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Germany's Merkel Wants 1 Million Electric Car Charge Points by 2030
German Chancellor Angela Merkel said Sunday she wants to see 1 million charging stations for electric cars across the country by 2030.
Speaking in her weekly video podcast, Merkel said boosting the number of charging spots for e-vehicles would encourage consumers to move away from internal combustion engines and shift to low-emission cars.
Mobility in the future should be "climate-friendly, flexible, value for money and comfortable," Merkel said.
Germany currently has around 21,000 charging points.
The government is hoping to cut carbon dioxide (CO2) emissions in half by 2030. To help meet that target, Berlin has introduced a number of measures to promote greener modes of transport, including offering subsidies of up to €4,000 ($4,400) to offset the cost of a new electric vehicle.
Merkel said further electric car buyers could be attracted if the government and industry share the cost of increased subsidies.
The chancellor's comments came ahead of a planned meeting with car industry executives on Monday.
Merkel said the event would focus on how Germany's car sector can meet emissions targets by promoting alternatives to gasoline and diesel vehicles, and how Germany's shift towards electric car production will impact workers.
"We want to take our specialist workers along on the road to a modern, climate-friendly future," Merkel said.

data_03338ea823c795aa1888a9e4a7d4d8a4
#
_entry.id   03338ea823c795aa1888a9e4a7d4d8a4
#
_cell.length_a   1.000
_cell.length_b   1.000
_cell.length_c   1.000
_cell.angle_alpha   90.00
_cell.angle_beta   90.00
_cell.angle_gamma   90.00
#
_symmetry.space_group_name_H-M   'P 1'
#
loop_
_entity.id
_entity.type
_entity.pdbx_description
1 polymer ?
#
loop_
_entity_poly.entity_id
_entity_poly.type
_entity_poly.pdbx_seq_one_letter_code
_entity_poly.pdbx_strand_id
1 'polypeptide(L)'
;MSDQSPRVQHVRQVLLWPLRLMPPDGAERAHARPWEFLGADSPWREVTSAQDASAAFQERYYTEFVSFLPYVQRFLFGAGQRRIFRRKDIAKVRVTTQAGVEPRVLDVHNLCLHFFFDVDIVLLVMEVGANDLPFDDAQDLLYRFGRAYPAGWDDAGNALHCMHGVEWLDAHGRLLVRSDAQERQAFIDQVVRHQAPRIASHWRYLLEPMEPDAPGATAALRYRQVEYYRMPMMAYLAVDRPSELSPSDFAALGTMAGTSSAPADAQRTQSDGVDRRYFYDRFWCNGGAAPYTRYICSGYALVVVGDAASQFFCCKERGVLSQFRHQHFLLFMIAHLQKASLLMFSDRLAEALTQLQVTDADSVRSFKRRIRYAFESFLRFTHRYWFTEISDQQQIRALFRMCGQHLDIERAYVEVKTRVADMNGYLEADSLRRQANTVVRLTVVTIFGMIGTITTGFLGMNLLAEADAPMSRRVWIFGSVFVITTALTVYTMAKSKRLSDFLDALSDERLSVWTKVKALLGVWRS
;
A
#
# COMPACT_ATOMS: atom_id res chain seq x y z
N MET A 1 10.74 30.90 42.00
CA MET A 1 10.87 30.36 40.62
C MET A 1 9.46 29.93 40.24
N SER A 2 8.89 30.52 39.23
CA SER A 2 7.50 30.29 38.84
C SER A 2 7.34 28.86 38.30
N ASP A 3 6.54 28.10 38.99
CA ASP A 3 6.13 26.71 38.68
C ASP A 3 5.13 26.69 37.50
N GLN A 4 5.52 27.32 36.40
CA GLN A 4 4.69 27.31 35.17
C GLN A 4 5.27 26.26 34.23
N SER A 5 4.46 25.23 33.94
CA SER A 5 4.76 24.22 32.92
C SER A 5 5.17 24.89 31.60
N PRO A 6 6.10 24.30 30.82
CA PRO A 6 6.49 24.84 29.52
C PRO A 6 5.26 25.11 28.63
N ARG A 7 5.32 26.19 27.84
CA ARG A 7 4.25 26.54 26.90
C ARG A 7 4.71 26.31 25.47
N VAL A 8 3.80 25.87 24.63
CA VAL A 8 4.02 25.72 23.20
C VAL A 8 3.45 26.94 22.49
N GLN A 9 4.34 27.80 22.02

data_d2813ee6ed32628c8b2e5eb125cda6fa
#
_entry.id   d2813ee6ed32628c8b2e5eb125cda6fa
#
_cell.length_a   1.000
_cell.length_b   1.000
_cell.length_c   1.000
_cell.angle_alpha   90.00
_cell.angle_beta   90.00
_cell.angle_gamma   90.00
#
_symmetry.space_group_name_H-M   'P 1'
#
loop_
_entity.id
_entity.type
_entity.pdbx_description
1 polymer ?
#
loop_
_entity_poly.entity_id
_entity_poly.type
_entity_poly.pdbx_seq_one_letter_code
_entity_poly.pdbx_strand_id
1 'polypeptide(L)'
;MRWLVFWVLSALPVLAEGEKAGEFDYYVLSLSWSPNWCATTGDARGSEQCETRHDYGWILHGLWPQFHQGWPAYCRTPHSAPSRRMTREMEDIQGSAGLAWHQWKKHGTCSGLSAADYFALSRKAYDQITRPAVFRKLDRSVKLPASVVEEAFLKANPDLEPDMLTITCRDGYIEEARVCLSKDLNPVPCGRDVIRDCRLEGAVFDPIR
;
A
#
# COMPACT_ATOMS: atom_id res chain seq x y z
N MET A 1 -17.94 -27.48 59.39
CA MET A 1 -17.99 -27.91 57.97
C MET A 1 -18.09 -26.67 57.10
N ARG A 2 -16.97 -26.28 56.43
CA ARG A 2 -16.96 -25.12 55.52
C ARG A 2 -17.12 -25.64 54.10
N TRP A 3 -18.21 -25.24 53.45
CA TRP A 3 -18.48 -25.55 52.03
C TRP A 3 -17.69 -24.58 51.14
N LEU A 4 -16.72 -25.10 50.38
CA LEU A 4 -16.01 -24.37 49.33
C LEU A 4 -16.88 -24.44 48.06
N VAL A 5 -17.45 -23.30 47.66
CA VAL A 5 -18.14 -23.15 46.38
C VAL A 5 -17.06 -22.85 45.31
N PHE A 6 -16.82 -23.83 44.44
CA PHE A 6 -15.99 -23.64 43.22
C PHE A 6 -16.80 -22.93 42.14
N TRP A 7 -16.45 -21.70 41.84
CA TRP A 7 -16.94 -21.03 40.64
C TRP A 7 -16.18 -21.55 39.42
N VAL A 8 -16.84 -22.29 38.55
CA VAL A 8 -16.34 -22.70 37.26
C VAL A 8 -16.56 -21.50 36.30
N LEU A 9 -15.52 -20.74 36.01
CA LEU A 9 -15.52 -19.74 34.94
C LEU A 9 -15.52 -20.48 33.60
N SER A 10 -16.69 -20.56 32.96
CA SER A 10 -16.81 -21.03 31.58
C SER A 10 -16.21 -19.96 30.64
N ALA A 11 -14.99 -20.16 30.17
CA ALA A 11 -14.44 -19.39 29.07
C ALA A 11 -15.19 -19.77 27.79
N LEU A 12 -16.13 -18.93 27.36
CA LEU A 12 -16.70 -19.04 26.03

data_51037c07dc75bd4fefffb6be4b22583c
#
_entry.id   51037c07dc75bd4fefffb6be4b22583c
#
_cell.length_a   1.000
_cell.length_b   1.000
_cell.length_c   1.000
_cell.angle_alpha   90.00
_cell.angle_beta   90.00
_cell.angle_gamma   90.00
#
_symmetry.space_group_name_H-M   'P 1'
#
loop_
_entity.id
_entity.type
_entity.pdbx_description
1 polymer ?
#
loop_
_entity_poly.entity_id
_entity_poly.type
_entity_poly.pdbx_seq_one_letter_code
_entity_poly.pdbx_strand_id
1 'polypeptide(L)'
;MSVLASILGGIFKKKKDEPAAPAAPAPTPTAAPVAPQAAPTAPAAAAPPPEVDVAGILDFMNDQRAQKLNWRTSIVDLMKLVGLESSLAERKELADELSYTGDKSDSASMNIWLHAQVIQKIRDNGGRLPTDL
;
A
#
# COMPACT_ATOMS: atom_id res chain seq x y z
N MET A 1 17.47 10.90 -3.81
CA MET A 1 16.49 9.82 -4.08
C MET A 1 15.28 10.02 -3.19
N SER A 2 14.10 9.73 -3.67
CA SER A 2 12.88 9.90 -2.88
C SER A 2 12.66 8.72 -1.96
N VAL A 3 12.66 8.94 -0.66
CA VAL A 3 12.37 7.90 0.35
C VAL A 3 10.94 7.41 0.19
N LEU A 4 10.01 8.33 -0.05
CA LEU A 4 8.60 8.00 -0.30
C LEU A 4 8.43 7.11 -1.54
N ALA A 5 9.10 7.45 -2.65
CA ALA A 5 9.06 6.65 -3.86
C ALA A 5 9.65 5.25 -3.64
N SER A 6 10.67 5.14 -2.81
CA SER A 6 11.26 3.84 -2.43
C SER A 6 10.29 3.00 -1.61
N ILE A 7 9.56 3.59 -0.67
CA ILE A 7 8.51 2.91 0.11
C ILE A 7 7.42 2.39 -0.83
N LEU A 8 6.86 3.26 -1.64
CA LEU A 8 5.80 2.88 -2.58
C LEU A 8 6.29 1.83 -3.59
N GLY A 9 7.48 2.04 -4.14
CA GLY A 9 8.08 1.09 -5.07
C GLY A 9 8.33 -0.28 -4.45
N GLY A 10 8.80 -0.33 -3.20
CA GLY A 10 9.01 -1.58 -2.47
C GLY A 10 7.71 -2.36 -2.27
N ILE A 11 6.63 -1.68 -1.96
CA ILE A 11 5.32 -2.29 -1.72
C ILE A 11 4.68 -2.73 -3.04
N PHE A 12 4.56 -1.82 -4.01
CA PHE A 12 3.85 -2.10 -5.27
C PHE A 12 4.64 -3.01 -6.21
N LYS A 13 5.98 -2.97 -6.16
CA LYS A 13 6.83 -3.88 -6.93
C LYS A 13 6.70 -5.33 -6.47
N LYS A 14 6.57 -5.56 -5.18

Reposted with permission from our media associate DW.
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Editor's note: The coronavirus that started in Wuhan has sickened more than 4,000 people and killed at least 100 in China as of Jan. 27, 2020. Thailand and Hong Kong each have reported eight confirmed cases, and five people in the U.S. have been diagnosed with the illness. People are hoping for a vaccine to slow the spread of the disease.
By Nancy Schimelpfening
- Nutrition experts say healthy eating is about making good choices most of the time.
- Treats like cookies can be eaten in moderation.
- Information like total calories, saturated fat, and added sugars can be used to compare which foods are relatively healthier.
- However, it's also important to savor and enjoy what you're eating so you don't feel deprived.
Yes, we know. Cookies aren't considered a "healthy" food by any stretch of the imagination.
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